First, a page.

A cooperative, condominium or homeowners association is the cornerstone of a building community. The co-op, condo or HOA maintains order and continuity by preserving architectural integrity, maintaining the common elements, protecting property values, and often providing for recreation and/or entertainment for the community. Board responsibilities may run the gamut from basic maintenance to sophisticated special services. To be effective a co-op, condo or HOA needs a strong board of directors or managers who, individually and collectively, understand the role and mission of the association. Operating a co-op, condo or HOA involves many of the same responsibilities as any other business, although board members are volunteers and generally serve without compensation.
While some board members may have personal experiences from private life, working as accountants, attorneys, brokers, and managers, most come to their position on the board armed only with a desire to serve their building community. A newly elected board member will need solid instruction and training to fully understand their role and fiduciary duties. Serving as a board member can be a valuable service and a rewarding experience, but like any other position, proper training and instruction is a must. So who performs the training, and when and where do the instructions take place? There is no one simple answer, but several excellent options for motivated boards and board members.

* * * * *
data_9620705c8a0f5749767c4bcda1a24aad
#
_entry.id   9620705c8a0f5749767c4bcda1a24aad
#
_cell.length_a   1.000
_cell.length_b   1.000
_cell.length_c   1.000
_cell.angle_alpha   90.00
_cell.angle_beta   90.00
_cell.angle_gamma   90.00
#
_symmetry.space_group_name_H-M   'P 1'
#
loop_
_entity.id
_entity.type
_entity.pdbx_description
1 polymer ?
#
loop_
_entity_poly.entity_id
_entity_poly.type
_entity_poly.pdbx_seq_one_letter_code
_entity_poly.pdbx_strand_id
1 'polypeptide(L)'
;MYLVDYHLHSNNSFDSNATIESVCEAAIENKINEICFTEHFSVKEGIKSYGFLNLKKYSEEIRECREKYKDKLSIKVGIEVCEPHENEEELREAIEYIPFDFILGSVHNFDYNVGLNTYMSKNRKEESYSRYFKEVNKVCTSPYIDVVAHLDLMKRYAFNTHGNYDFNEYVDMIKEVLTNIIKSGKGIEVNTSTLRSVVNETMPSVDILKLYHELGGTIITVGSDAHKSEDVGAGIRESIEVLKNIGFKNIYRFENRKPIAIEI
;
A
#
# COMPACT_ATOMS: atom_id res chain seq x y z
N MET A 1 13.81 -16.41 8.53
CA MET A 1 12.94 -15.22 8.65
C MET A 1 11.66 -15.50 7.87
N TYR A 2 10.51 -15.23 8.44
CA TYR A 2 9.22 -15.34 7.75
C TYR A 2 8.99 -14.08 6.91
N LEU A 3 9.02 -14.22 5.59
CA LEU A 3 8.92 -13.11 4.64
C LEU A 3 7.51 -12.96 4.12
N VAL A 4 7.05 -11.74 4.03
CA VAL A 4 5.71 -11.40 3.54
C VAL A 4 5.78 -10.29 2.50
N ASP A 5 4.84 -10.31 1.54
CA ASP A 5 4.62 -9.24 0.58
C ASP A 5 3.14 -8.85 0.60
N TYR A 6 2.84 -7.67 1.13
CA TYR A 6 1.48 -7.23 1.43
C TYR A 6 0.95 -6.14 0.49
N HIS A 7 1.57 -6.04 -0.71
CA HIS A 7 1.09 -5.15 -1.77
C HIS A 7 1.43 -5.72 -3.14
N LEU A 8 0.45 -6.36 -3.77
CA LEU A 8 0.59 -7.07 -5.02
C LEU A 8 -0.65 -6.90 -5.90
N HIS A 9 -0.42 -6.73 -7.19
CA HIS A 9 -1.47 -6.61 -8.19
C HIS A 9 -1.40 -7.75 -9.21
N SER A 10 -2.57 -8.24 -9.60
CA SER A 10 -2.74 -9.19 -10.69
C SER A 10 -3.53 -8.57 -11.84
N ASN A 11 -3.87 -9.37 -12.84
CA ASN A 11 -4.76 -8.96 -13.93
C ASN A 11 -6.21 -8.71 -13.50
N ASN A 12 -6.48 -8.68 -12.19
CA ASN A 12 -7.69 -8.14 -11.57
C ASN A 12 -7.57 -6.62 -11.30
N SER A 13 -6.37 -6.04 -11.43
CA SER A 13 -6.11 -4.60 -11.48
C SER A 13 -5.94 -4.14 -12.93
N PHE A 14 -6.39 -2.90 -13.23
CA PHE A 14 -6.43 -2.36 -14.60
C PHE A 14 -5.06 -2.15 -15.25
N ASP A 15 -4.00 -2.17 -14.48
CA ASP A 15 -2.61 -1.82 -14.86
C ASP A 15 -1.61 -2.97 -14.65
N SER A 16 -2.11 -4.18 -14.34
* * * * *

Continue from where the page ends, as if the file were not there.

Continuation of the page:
Building an Informed Board
According to Steven Greenbaum, the director of property management at Mark Greenberg Real Estate (MGRE) in Lake Success, New York, “There are no laws mandating board training in the state of New York, but I feel obligated to prepare an individual, and arm them with knowledge.”
To accomplish that, Greenbaum believes in a proactive approach he calls “succession planning” in order to identify good prospects for future board positions. He looks for interested and/or involved residents who may or may not be already serving on a committee, and invites those individuals to sit in on a board meeting and observe the board in action. The visitor can see the nuances and timing of an actual meeting, and observe which board positions might be a good fit for his/her talents and interests. Greenbaum may suggest the individual serve as an assistant or intern. During this phase, a prospective board member can observe and participate in board functions such as reading, presenting and understanding a financial report. Additionally, Greenbaum supplies and reviews two years' worth of minutes for assistants and/or new board members.
Raymond Dickey is president of Brainerd Communications, publisher of AsociationHelpNow, and the executive director of CAI Big Apple, CAI Hudson Valley, and CAI South Carolina. He too believes in a proactive approach to board member development. “If you know someone who is interested in running for a board position, include them as much as possible in board activities prior to their being elected into their position, he says. This way, when and if that person is elected, they can hit the ground running. Also nominate potential board members from those who are regularly at meetings. These people already know a great deal about current issues in the building or association.”